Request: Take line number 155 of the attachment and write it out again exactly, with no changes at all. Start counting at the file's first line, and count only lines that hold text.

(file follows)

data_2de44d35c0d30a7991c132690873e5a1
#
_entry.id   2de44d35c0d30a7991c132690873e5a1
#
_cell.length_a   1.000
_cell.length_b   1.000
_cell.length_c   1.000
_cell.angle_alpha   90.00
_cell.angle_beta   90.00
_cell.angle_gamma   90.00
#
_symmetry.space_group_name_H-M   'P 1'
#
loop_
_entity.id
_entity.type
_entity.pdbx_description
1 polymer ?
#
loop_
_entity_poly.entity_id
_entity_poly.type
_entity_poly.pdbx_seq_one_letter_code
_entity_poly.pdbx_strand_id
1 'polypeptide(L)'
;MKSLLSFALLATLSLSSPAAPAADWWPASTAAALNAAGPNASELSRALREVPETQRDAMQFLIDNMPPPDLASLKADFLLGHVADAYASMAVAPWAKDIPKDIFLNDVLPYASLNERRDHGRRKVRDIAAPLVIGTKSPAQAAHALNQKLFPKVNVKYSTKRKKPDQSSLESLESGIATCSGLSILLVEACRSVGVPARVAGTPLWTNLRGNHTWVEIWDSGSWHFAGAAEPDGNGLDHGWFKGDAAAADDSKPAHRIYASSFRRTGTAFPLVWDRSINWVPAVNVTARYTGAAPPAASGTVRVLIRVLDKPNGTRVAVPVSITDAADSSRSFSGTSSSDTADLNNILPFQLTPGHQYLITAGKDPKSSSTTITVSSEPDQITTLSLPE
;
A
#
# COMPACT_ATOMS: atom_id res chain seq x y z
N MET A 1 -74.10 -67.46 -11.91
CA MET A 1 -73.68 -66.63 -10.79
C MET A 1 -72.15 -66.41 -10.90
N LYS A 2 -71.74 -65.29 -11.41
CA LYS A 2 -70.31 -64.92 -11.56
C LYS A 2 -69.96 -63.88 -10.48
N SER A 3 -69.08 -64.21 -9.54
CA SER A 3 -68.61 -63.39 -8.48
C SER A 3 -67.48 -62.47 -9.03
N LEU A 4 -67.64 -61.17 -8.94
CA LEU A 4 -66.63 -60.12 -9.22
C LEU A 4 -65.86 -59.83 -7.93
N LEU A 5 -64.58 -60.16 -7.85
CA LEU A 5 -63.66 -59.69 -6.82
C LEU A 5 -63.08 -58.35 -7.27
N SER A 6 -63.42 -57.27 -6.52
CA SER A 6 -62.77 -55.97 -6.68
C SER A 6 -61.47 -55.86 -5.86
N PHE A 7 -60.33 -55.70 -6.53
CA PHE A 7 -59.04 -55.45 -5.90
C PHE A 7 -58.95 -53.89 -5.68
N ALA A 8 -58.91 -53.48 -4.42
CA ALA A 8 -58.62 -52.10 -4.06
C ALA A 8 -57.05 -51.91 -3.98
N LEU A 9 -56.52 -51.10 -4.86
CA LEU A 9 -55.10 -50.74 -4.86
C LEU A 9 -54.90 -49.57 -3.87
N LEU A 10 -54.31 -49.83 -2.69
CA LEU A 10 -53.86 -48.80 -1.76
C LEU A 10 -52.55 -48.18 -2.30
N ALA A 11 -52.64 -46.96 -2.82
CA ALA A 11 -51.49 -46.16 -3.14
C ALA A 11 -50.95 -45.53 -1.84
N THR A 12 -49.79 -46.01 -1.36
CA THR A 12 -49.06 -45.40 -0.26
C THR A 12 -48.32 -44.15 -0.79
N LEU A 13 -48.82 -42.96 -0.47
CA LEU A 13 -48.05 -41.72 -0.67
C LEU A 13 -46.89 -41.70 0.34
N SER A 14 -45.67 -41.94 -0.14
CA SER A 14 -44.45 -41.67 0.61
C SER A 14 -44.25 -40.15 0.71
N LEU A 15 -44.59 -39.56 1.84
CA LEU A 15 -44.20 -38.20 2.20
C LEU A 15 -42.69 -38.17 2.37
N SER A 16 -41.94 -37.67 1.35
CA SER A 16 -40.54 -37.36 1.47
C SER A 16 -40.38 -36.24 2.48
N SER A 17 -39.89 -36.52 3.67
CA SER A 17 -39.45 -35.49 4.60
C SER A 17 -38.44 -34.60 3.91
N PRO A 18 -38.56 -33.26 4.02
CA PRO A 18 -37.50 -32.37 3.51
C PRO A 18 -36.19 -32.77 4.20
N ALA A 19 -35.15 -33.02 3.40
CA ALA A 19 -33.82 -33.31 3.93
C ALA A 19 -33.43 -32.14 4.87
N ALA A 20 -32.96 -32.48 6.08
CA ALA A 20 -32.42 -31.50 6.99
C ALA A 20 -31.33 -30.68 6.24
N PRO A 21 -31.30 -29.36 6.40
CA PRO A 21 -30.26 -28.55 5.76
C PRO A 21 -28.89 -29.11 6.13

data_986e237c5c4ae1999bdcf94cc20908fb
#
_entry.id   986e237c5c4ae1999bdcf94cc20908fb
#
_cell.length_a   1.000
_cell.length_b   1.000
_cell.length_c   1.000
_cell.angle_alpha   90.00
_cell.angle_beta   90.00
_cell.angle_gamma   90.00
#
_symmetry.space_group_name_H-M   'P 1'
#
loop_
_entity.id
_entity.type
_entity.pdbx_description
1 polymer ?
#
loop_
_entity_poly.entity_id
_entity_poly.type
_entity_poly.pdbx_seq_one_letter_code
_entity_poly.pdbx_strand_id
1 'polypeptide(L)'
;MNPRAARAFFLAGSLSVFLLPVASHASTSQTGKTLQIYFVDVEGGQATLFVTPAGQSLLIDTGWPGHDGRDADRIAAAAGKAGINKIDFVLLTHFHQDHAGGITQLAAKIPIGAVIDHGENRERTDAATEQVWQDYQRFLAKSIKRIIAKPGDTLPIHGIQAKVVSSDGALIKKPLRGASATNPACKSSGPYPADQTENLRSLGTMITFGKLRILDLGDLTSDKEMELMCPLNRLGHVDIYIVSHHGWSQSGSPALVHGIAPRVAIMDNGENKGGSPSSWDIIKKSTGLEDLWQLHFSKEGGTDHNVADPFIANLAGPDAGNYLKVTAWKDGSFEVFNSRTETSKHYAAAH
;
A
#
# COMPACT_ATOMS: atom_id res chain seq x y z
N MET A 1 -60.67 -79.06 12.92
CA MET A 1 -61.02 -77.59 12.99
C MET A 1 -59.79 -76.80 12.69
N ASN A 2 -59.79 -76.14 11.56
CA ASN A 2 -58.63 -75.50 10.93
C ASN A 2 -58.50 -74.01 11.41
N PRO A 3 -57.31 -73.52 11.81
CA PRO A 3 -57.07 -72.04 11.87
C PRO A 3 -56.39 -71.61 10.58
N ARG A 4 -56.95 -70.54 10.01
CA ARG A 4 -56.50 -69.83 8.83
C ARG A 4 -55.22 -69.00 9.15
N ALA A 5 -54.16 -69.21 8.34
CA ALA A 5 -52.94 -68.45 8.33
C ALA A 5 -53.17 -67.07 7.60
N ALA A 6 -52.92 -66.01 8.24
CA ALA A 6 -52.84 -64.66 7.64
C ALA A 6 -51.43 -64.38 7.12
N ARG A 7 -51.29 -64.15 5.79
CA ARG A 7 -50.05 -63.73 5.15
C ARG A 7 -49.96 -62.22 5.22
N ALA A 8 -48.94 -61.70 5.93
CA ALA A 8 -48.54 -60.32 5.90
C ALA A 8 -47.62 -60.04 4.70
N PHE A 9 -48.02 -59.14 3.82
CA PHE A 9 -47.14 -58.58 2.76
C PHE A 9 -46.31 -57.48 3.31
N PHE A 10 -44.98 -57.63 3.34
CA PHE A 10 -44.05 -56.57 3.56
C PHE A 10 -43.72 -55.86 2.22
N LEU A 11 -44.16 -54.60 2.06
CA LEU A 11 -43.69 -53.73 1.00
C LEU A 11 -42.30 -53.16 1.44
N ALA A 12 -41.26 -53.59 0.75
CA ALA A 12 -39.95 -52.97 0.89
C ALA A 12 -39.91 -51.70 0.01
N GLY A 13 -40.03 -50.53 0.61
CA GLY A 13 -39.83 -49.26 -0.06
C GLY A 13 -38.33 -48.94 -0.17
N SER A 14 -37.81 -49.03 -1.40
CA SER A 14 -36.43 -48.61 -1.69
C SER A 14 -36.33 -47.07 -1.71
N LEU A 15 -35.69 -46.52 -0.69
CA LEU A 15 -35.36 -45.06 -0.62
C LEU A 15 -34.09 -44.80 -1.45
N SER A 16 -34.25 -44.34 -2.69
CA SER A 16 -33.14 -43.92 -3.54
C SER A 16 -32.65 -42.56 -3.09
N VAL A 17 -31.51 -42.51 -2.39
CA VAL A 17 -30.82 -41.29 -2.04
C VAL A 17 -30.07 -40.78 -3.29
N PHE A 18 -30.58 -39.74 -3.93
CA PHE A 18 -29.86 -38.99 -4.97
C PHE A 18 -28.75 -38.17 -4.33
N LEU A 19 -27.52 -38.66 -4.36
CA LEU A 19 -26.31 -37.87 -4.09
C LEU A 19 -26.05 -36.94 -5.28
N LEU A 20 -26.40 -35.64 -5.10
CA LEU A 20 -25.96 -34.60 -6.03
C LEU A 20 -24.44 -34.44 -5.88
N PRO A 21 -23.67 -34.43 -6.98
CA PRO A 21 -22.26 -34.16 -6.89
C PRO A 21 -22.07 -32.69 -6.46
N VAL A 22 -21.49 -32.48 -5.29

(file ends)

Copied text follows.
CA LEU A 11 -43.69 -53.73 1.00